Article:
Depending on your politics, this may or may not be a positive development. But we should be clear that it is a very big change, and one that has largely gone unnoticed. When the GOP shifted from the party that at least paid lip service to “compassionate conservatism” to a MAGA #war party, the shift was obvious and clear. Almost nobody is talking about the party’s shift to the notion that the government should dole out this much money. If they are talking about it, I clearly missed the meeting.
I don’t want to downplay the significance of the culture wars. As Andrew Breitbart said (borrowing from a Daniel Patrick Moynihan truism), “politics is downstream from culture.” And while I agree that culture is an important issue for conservatives to address, isn’t abandoning our economic worldview also a big deal? Instead of distracting us from a losing vote, the focus on the Lorax has distracted us from complete surrender.
What is more, there is an argument to be had over specific items included in this bill. One could even argue that another small dose of socialism might inoculate us from something worse. The failure by liberals to appreciate the economic plight of working-class white America at least partially contributed to the rise of Trump.
So there are aspects of this stimulus bill—like the child tax credit—that at least warrant debate and discussion. For example, old-school conservatives might argue that giving money to people who don’t work creates moral hazards and unintended consequences. On the other hand, “common good” conservatives and old-fashioned social conservatives might cast aside those 1990s classical liberal arguments in favor of incentivizing and subsidizing the having (and raising) of children.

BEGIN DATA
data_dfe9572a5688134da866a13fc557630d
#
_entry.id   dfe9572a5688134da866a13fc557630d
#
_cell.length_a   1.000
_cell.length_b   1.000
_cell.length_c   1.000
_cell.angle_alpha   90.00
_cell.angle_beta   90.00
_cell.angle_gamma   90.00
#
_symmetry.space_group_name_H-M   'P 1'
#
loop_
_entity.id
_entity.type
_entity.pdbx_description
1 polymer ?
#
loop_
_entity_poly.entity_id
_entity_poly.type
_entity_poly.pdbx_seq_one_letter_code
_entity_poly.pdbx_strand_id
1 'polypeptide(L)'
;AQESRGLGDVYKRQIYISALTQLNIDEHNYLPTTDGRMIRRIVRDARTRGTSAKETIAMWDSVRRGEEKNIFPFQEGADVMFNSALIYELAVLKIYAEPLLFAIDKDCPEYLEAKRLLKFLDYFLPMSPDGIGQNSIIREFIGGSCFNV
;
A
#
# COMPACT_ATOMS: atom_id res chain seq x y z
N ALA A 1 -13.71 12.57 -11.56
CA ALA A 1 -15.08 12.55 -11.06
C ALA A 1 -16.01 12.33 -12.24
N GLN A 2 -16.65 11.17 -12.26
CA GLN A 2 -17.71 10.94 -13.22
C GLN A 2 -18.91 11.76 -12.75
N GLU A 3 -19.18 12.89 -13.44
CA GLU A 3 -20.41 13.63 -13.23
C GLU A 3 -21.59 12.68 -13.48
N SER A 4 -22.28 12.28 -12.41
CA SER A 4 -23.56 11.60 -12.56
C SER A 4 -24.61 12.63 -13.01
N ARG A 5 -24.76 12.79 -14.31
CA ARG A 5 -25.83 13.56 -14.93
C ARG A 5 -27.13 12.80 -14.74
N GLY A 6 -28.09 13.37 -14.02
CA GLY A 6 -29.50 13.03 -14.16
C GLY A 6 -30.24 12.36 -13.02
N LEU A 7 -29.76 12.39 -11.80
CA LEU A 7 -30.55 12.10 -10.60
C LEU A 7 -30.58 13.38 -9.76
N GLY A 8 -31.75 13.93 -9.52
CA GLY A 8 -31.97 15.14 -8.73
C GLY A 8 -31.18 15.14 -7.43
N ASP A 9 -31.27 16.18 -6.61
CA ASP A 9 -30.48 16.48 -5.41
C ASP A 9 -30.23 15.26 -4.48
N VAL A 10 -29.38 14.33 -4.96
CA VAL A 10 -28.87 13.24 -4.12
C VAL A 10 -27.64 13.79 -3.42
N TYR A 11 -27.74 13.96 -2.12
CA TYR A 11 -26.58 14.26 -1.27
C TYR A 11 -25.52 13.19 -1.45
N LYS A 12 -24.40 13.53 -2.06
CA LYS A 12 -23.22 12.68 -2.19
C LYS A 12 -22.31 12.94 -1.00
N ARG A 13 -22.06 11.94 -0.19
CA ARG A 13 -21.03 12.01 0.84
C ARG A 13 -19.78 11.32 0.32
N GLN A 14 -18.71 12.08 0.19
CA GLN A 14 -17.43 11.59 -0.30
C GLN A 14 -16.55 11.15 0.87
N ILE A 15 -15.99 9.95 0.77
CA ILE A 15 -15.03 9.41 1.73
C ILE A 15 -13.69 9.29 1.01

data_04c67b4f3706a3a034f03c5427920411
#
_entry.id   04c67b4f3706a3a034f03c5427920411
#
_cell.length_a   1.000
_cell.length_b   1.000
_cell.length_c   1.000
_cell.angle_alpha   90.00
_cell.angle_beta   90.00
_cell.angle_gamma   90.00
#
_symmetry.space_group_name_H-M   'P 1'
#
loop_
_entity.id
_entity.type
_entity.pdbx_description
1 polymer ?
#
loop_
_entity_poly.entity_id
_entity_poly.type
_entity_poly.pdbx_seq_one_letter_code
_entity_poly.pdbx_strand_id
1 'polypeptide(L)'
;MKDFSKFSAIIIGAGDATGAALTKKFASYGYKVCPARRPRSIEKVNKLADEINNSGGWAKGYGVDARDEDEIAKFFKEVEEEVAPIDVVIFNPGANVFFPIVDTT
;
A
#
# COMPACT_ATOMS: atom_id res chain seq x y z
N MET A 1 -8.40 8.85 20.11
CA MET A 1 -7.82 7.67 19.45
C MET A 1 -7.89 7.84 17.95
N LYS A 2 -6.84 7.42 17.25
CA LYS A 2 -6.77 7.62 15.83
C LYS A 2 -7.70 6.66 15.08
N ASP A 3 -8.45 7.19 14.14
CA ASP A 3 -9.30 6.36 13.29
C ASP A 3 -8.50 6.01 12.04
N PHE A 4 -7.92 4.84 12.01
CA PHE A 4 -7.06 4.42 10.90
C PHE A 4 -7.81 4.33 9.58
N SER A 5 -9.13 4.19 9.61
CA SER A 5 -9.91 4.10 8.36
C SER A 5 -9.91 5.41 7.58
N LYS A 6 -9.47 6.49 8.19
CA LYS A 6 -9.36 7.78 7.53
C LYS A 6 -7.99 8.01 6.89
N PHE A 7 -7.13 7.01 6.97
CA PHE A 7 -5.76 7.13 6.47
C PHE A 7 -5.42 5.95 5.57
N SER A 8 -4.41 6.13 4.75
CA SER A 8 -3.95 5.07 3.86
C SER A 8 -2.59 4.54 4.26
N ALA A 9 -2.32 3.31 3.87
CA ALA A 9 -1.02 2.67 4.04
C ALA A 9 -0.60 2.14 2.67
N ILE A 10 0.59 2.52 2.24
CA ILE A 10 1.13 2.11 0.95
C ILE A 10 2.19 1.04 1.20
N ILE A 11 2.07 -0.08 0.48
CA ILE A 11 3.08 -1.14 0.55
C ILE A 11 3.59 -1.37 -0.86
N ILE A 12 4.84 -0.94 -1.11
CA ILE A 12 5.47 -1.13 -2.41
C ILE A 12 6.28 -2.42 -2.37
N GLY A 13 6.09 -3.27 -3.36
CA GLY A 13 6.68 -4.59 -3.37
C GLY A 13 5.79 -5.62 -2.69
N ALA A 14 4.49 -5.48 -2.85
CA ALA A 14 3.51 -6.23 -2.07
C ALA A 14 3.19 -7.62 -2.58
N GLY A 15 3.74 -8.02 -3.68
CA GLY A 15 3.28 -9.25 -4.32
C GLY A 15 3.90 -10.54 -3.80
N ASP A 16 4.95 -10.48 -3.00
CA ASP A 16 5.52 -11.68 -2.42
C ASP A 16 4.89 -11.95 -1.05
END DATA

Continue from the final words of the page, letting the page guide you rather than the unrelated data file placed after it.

But should there be work requirements? Or should the spending be offset by others welfare cuts? This is a debate worth having—except we’re not. Instead, Fox News has been fascinated by The Cat in the Hat.
Rather than focusing on such substantive debates, the entertainment wing of the conservative movement is banking that the culture war will pay off both in terms of ratings and electorally. And that might be a valid assumption. One could imagine that Republican voters will be happy to get free money (like everyone else)—even if they don’t punish their GOP heroes for voting against it. Or maybe they will simply forget about it come 2022. Simultaneously, one could imagine even some minority voters might be turned off by left-wing cultural revolution). The point being that Dr. Seuss could be on the ballot in 2022, and that would benefit the GOP.
But what good is it to win short-term elections if your fundamental beliefs are lost? The whole premise of fighting against these culture war issues is that they are prior to, and thus more important than, elections. Future electoral results are predicated on winning past culture war battles. The whole point is to win the argument so you can later win the vote. What Republicans are doing right now is more akin to switching arguments (or, at least, emphasizing one while abandoning the other). As recently as a decade ago, conservatives acutely understood that spending was inextricably tied to the culture wars.
Remember the Tea Party? Remember Glenn Beck’s show? Thanks to Donald Trump’s presidency, conservatives have seemingly surrendered an entire front of the culture war—approximately one-third of the territory occupied by the Reagan Revolution—and we barely noticed. The era of small government is over.